Family businesses require careful planning for future longevity.
You are a small or mid-sized business owner.
In fact, your business is a family business.
Perhaps you started it yourself.
Maybe you inherited it from your parents.
You want to pass this legacy on to your own children and grandchildren.
Unfortunately, times are uncertain and the economy is precarious.
According a recent St. Louis Business Journal article titled “How family businesses can come out on top in presidential election uncertainty,” strategic planning is essential to the survival of your family business.
What should you consider?
The federal estate and gift tax exemption threshold is currently $11.58 million for individuals.
At this time, the exemption limit is set to continue through the end of 2025.
After this time, the amount will revert to the $5 million (as indexed for inflation) for individuals.
This was the pre-Trumpian exemption level.
Depending on the political winds, the exemption could be phased out before 2025.
This could become a problem for family business owners.
Future gifts may not enjoy this generous exemption.
Transfers above the threshold could be subject to taxes up to 40 percent.
Accordingly, the time to make yuge intergenerational transfers is right now.
But read on.
It gets sweeter, especially right now.
It could benefit you to take advantage of lower property valuations, too.
Gifting to loved ones while the value is lower can decrease capital gains taxes and allow for your family to enjoy the growth in value.
In fact, the valuation discounts currently available may allow you to pass substantial portions of your business to your heirs tax free.
You give a portion of your business valued at $1 million to your child.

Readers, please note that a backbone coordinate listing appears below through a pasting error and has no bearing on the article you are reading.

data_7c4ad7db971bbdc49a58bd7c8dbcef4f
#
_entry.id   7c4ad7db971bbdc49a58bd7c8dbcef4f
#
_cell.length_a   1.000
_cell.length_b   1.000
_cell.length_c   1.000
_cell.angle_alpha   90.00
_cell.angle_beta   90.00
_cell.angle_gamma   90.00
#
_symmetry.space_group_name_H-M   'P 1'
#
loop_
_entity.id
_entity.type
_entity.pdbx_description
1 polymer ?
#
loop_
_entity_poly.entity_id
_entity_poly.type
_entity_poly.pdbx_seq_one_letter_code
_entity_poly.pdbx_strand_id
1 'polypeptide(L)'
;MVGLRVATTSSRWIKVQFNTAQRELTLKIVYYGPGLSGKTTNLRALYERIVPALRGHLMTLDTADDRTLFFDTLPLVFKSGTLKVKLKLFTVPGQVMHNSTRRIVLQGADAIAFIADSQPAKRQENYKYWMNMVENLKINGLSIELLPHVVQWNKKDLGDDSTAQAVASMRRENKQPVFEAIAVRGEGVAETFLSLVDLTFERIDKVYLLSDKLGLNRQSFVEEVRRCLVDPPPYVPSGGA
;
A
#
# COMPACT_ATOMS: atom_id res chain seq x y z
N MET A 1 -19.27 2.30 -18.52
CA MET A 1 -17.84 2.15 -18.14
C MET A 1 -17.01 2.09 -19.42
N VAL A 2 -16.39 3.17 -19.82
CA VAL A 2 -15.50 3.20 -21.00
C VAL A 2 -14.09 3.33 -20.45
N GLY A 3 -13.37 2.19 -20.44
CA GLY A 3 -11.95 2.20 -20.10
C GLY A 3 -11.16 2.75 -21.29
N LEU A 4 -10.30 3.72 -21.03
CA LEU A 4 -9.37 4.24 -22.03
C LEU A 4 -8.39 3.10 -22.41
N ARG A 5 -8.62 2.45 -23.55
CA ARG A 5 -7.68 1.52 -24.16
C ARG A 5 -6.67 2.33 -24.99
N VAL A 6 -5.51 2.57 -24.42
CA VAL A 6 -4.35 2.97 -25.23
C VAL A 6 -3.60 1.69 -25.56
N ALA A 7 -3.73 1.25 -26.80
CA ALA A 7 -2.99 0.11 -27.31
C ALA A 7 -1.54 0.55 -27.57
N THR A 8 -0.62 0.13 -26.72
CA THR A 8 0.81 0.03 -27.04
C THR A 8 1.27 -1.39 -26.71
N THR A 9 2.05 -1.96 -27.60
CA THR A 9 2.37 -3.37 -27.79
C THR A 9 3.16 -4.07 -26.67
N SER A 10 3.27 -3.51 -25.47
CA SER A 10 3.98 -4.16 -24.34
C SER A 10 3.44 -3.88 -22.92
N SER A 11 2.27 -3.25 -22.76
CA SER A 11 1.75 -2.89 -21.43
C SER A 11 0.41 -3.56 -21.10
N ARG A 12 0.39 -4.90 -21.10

When you die, the value of this portion of the business has appreciated to $10 million.
This leaves $9 million out of your taxable estate and only uses up $1 million of your federal tax exemption.
This is especially beneficial if the federal tax exemption threshold is lowered before 2025. (See above.)
What are some other ways to protect your family business?
Prepare for family conflict or tragedy.
Deaths, divorces, and disabilities of key owners and employees can destroy family businesses.
You can protect your family and business through estate planning with an experienced estate planning attorney.
Consider reorganizing the business.
Do you own an S-corporation?
If yes, you know estate planning can be particularly complicated for you.
What can you do?
You can reorganize the business.
By doing so you can divide the business into voting and non-voting shares.
You can gift non-voting shares to your family as part of your estate planning strategy.
This allows you to decrease your taxable estate while maintaining control of your business.
Preparing for future ownership alternatives.
Your goal is to have your family business remain in the family.
Flexibility for cash flow is something you need to consider.
You could consider techiques such as entity freezes, Grantor Retained Annuity Trusts (GRAT), or even sales to transfer future appreciation of assets out of the estate while retain cash flow access.
When it comes to passing a family business successfully to the next generation, you should not attempt this alone.
Working with an experienced estate planning attorney can help you pass on your legacy in a tax-efficient manner.
Reference: St. Louis Business Journal (April 3, 2020) “How family businesses can come out on top in presidential election uncertainty”